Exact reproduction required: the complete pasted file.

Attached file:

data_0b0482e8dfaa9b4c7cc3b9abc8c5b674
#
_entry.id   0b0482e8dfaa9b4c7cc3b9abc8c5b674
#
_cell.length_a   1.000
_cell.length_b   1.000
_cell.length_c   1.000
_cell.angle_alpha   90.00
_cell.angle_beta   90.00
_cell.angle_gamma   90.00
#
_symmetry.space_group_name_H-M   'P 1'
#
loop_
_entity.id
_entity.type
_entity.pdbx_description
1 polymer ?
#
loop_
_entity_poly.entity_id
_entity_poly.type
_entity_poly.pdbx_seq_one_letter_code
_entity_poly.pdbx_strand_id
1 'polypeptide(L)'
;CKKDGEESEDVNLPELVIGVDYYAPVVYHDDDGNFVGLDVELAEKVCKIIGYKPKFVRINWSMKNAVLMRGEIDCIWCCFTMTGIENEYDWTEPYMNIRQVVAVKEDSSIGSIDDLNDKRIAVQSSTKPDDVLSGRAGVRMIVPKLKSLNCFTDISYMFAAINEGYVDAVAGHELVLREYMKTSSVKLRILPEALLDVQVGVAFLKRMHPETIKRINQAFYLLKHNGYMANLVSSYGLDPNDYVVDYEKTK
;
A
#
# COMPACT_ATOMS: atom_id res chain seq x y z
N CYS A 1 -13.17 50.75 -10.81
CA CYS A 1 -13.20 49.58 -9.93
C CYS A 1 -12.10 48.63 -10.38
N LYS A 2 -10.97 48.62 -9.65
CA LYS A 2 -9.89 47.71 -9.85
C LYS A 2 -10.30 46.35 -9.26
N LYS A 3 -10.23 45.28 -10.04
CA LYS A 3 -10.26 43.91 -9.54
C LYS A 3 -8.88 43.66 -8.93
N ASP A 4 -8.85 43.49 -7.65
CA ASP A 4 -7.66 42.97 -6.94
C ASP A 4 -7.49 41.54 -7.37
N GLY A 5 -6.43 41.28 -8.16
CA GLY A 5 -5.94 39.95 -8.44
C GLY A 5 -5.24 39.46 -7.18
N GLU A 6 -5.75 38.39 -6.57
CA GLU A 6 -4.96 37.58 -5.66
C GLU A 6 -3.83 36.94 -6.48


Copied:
data_0b0482e8dfaa9b4c7cc3b9abc8c5b674
#
_entry.id   0b0482e8dfaa9b4c7cc3b9abc8c5b674
#
_cell.length_a   1.000
_cell.length_b   1.000
_cell.length_c   1.000
_cell.angle_alpha   90.00
_cell.angle_beta   90.00
_cell.angle_gamma   90.00
#
_symmetry.space_group_name_H-M   'P 1'
#
loop_
_entity.id
_entity.type
_entity.pdbx_description
1 polymer ?
#
loop_
_entity_poly.entity_id
_entity_poly.type
_entity_poly.pdbx_seq_one_letter_code
_entity_poly.pdbx_strand_id
1 'polypeptide(L)'
;CKKDGEESEDVNLPELVIGVDYYAPVVYHDDDGNFVGLDVELAEKVCKIIGYKPKFVRINWSMKNAVLMRGEIDCIWCCFTMTGIENEYDWTEPYMNIRQVVAVKEDSSIGSIDDLNDKRIAVQSSTKPDDVLSGRAGVRMIVPKLKSLNCFTDISYMFAAINEGYVDAVAGHELVLREYMKTSSVKLRILPEALLDVQVGVAFLKRMHPETIKRINQAFYLLKHNGYMANLVSSYGLDPNDYVVDYEKTK
;
A
#
# COMPACT_ATOMS: atom_id res chain seq x y z
N CYS A 1 -13.17 50.75 -10.81
CA CYS A 1 -13.20 49.58 -9.93
C CYS A 1 -12.10 48.63 -10.38
N LYS A 2 -10.97 48.62 -9.65
CA LYS A 2 -9.89 47.71 -9.85
C LYS A 2 -10.30 46.35 -9.26
N LYS A 3 -10.23 45.28 -10.04
CA LYS A 3 -10.26 43.91 -9.54
C LYS A 3 -8.88 43.66 -8.93
N ASP A 4 -8.85 43.49 -7.65
CA ASP A 4 -7.66 42.97 -6.94
C ASP A 4 -7.49 41.54 -7.37
N GLY A 5 -6.43 41.28 -8.16
CA GLY A 5 -5.94 39.95 -8.44
C GLY A 5 -5.24 39.46 -7.18
N GLU A 6 -5.75 38.39 -6.57
CA GLU A 6 -4.96 37.58 -5.66
C GLU A 6 -3.83 36.94 -6.48